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Reading Rockets' children's literature expert, Maria Salvadore, brings you into her world as she explores the best ways to use kids' books both inside — and outside — of the classroom.
More than one story needed
This spring, I had the opportunity to hear Newbery Honor winner, Grace Lin, and her longtime friend and editor, Alvina Ling, talk about their friendship, careers, and their work. They share lots in common: friendship, professional work, and interests. Both sets of parents are Taiwanese. They were even roommates at one point.
Both women are also readers. Because of books and their importance of them to her, Alvina became an editor (who has worked with an impressive list of authors and illustrators). Grace became an author and illustrator. Both sought to broaden literature for young readers.
Similar but not identical. The books that Alvina edits and those that Grace writes and illustrate connect with readers of all backgrounds. There’s universality to the books these women create. They may be set in one place or within one culture, but they convey something that is different but the same.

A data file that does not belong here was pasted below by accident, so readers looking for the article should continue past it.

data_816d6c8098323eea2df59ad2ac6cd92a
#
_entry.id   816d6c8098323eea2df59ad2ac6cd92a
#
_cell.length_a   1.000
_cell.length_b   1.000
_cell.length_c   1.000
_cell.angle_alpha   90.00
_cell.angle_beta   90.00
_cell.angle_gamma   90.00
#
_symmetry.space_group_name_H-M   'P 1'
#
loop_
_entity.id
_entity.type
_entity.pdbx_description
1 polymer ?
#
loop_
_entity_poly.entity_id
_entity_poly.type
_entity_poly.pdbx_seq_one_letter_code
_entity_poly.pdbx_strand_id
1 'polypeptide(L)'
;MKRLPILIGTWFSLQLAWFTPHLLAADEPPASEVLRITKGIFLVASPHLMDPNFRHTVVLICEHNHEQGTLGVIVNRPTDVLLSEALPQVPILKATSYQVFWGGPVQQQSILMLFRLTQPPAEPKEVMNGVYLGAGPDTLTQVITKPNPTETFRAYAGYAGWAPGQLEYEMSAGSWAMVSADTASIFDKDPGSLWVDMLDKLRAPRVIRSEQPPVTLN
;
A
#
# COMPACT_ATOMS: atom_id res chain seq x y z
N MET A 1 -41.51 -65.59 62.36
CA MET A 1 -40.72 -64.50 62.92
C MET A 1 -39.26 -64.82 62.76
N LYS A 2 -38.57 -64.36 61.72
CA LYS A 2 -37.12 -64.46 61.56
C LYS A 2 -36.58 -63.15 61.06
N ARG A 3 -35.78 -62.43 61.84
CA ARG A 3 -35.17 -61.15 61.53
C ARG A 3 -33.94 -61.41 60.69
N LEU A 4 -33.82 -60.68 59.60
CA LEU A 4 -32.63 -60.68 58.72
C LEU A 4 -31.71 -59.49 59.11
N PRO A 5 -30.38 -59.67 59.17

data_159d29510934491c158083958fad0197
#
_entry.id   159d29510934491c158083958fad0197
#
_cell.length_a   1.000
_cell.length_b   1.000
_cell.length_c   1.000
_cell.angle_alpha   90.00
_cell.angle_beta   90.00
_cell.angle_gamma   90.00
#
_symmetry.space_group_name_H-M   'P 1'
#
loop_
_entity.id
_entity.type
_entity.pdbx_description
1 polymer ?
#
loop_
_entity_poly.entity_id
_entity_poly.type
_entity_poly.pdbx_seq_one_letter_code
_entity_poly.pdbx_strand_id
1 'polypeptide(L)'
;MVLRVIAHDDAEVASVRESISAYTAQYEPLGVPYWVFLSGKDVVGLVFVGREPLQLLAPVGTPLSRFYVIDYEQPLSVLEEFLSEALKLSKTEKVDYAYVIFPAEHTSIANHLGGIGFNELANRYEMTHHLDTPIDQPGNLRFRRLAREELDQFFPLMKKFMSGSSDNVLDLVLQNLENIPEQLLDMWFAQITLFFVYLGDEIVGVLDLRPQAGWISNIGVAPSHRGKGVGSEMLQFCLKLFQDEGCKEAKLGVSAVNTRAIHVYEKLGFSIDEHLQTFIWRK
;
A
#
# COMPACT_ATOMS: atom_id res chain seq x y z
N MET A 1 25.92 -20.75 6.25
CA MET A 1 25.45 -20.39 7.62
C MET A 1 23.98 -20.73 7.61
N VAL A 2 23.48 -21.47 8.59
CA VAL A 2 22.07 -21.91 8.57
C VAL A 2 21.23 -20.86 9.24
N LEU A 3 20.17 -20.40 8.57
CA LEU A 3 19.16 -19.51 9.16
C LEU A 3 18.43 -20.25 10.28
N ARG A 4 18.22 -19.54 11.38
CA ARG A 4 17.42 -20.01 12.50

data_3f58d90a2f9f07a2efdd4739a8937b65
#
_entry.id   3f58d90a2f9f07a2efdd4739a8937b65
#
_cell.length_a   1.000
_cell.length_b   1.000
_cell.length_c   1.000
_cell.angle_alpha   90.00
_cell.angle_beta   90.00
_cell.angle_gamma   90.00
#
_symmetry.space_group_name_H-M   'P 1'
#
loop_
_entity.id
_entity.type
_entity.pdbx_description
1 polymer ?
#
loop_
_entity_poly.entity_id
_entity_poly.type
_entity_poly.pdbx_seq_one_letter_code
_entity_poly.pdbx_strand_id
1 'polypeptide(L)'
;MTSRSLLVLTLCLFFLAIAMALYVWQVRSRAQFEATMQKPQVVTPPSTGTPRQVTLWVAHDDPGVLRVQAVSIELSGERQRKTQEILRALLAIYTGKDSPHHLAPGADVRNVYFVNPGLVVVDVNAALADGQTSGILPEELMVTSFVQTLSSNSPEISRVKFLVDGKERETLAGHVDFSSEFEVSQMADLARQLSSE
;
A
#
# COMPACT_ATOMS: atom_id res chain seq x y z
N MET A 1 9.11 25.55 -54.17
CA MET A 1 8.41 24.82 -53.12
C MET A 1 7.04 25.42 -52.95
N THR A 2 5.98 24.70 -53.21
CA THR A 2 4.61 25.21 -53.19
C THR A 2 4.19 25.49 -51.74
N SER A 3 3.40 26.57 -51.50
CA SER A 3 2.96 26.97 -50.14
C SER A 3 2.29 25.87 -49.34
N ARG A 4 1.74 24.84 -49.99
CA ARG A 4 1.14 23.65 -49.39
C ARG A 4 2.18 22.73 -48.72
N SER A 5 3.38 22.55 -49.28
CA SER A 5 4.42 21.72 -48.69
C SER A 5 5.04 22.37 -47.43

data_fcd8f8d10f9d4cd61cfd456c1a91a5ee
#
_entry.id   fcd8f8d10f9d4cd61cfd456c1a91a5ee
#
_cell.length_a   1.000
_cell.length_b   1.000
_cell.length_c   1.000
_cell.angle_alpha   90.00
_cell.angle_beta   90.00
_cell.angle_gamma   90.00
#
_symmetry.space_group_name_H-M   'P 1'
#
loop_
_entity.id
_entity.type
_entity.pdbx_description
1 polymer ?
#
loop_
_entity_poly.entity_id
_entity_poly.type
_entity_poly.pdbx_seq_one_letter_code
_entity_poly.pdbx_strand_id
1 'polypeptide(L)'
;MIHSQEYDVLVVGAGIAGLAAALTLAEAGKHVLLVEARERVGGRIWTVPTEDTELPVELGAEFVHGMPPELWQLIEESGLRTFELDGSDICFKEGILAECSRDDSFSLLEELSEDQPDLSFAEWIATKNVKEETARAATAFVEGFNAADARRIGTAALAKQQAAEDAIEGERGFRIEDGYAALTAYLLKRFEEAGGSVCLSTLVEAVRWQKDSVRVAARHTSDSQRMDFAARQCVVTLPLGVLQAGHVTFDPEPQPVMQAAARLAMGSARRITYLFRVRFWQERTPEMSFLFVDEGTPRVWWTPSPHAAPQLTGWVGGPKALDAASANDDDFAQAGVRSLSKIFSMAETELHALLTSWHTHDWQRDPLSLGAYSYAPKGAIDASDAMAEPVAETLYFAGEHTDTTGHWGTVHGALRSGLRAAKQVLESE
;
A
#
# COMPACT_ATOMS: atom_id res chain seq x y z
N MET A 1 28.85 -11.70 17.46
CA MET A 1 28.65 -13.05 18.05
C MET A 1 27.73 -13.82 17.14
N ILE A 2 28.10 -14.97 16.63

A broad range of diverse literature for young readers is needed. Many stories, many voices, many perspectives. We know not all are equally good, but let’s read them to find out. What makes one story fly, be remembered, resonate with readers while others simply thud? Since everyone responds differently to the same story, let’s get more out there and into the hands of readers.
Teachers, parents, librarians, publishers are powerful. They connect young people to books and stories that open worlds, validate individuals, help develop empathy, and build friendships that extend beyond one time, person, or place.
Let’s celebrate the many stories that make us so remarkable.